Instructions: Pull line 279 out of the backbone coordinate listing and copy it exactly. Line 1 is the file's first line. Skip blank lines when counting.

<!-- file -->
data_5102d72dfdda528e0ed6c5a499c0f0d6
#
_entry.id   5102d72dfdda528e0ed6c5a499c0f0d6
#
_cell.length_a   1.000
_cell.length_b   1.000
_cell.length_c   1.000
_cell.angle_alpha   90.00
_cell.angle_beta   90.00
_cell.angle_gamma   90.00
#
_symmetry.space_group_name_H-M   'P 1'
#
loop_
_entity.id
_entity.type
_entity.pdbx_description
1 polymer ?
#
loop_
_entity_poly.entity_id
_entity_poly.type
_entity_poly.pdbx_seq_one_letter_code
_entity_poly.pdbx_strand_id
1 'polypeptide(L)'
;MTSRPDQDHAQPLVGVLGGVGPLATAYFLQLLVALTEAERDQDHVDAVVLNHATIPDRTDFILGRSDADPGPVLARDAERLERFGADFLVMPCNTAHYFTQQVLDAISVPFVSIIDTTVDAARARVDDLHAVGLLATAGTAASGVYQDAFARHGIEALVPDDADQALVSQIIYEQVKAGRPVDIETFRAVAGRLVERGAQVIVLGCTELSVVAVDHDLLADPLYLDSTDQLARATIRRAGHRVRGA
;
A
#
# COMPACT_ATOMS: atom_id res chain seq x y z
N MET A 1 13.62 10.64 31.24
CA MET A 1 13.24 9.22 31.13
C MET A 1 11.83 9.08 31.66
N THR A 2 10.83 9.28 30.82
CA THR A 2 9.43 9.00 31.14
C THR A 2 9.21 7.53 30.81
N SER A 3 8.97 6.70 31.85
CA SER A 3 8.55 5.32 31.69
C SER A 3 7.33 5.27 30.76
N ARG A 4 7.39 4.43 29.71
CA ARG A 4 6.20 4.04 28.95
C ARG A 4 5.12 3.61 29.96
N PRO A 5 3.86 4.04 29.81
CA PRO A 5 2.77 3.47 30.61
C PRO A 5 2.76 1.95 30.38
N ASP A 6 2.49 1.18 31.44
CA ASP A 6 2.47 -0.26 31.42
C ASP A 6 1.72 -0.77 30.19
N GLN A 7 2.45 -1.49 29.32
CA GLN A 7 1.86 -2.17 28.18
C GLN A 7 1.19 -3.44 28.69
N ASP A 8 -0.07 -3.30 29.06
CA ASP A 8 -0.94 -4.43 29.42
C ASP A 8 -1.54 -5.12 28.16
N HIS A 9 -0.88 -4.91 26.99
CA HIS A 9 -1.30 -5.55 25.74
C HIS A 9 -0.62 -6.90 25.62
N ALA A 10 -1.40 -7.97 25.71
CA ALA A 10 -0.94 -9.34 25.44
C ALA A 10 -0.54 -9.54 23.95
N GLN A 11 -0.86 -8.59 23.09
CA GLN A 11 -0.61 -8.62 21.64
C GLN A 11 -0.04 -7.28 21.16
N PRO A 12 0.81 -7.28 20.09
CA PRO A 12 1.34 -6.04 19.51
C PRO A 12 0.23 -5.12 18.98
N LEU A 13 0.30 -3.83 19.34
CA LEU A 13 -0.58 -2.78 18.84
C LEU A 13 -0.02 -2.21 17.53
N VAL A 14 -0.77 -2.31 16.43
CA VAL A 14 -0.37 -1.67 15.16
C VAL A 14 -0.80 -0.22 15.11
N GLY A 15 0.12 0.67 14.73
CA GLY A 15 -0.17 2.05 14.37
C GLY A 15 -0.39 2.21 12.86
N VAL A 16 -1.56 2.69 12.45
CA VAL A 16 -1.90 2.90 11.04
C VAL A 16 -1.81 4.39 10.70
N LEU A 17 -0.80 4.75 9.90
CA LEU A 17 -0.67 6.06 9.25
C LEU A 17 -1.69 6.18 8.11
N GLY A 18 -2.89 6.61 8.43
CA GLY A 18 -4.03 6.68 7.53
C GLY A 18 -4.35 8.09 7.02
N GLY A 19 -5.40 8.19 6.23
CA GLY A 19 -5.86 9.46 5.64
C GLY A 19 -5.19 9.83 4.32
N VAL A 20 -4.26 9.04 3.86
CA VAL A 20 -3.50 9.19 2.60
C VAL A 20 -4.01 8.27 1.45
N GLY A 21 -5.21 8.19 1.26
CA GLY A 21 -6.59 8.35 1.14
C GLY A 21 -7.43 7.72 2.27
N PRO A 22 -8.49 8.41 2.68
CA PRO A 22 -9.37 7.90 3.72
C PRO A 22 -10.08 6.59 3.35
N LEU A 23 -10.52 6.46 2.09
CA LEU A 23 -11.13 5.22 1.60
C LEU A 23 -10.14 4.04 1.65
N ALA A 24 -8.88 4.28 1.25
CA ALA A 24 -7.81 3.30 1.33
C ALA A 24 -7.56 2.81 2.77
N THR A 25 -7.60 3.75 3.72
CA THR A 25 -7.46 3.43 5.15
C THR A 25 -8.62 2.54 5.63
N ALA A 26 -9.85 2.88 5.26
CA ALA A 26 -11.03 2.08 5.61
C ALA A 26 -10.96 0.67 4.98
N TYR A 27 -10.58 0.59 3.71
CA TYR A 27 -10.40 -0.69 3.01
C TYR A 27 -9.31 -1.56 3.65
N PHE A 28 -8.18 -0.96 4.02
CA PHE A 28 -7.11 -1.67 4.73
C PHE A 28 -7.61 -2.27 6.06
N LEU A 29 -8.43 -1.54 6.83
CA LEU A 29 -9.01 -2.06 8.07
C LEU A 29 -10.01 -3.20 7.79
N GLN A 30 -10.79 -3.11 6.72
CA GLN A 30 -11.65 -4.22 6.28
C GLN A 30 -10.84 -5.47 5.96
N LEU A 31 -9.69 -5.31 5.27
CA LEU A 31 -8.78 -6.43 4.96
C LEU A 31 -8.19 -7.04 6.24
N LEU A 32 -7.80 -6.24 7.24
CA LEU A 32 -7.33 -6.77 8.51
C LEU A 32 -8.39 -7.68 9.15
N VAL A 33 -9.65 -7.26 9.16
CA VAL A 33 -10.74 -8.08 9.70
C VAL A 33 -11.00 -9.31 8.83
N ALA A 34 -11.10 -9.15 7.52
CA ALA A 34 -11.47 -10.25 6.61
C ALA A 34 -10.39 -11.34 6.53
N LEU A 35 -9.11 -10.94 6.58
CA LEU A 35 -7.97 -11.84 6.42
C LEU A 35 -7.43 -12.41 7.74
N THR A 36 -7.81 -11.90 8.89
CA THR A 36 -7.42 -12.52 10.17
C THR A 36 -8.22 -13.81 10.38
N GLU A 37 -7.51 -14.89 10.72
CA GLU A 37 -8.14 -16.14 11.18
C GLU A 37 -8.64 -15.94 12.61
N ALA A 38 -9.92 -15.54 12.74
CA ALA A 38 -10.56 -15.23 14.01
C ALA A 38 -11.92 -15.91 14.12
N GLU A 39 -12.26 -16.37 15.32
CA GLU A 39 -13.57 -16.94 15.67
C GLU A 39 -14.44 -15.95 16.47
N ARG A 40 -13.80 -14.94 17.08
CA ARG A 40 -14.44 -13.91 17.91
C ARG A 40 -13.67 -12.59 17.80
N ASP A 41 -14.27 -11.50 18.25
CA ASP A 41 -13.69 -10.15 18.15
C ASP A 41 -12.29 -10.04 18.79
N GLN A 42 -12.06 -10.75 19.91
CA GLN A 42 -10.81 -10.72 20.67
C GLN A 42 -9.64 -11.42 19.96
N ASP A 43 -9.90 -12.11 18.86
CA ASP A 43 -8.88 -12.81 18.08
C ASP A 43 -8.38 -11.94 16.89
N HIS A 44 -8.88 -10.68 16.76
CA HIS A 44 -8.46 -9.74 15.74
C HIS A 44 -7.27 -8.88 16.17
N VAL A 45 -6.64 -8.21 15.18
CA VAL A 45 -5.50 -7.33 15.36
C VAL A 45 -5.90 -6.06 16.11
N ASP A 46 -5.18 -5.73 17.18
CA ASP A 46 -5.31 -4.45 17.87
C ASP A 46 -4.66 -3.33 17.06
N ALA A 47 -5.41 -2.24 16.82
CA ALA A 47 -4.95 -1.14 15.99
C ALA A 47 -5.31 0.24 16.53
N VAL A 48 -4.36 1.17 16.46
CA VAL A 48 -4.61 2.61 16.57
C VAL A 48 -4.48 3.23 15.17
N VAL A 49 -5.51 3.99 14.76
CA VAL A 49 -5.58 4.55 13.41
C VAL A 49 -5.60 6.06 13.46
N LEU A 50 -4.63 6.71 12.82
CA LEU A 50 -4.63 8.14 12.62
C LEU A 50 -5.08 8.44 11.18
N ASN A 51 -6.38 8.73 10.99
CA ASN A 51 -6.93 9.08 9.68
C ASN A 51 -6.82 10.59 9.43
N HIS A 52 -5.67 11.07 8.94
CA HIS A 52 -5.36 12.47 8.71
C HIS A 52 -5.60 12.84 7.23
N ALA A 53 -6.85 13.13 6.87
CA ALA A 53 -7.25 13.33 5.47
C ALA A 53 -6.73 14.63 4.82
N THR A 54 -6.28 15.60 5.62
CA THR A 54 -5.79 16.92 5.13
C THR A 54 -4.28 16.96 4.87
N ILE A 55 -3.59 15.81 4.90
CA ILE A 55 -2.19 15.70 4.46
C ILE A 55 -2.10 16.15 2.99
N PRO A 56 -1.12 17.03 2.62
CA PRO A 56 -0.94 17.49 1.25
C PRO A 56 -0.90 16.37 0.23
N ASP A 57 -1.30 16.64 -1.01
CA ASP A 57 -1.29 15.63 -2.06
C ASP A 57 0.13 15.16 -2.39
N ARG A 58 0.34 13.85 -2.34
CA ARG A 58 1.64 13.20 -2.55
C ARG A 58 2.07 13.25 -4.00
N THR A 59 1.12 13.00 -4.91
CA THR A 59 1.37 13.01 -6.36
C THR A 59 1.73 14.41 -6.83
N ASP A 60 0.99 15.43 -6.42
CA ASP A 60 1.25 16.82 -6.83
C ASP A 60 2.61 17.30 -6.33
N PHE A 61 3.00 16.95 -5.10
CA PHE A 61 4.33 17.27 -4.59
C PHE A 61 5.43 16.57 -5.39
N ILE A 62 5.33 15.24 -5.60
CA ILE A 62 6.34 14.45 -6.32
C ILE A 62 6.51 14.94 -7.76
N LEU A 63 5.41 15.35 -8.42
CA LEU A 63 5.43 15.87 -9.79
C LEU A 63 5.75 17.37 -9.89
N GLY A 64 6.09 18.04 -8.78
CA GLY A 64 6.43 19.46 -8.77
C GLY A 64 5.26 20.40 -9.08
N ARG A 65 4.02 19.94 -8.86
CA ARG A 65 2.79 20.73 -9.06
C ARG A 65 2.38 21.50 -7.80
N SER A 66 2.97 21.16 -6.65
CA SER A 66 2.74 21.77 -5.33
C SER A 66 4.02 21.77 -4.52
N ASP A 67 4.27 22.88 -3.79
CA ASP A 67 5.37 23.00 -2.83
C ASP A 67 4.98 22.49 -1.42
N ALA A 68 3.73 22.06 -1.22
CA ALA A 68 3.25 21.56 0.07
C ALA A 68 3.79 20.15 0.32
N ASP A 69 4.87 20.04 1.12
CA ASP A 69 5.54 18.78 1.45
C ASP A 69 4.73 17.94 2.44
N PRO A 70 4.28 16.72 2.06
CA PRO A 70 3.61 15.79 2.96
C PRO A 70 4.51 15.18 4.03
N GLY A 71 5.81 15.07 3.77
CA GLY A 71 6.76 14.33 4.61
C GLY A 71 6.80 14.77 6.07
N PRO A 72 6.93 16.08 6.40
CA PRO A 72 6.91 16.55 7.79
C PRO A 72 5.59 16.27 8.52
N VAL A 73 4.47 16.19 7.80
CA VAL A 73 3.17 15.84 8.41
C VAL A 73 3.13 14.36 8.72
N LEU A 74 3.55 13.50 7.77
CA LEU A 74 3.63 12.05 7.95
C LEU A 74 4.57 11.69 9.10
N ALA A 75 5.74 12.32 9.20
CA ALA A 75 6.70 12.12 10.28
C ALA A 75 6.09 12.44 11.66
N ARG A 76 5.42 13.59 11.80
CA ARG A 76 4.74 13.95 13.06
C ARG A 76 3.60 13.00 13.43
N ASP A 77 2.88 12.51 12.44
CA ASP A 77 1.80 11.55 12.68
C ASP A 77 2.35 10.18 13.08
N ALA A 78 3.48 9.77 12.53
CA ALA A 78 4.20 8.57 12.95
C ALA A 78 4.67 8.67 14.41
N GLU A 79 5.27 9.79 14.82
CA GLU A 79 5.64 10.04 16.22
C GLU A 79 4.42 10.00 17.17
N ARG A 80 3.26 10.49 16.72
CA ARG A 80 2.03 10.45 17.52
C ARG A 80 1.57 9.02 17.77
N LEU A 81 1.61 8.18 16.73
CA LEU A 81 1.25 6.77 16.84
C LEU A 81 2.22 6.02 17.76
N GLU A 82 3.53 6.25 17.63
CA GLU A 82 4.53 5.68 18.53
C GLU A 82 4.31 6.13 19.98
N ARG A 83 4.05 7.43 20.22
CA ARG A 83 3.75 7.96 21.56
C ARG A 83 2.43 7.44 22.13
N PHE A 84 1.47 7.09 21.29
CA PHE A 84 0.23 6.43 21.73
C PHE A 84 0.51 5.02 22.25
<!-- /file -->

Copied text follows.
C ARG A 83 2.43 7.44 22.13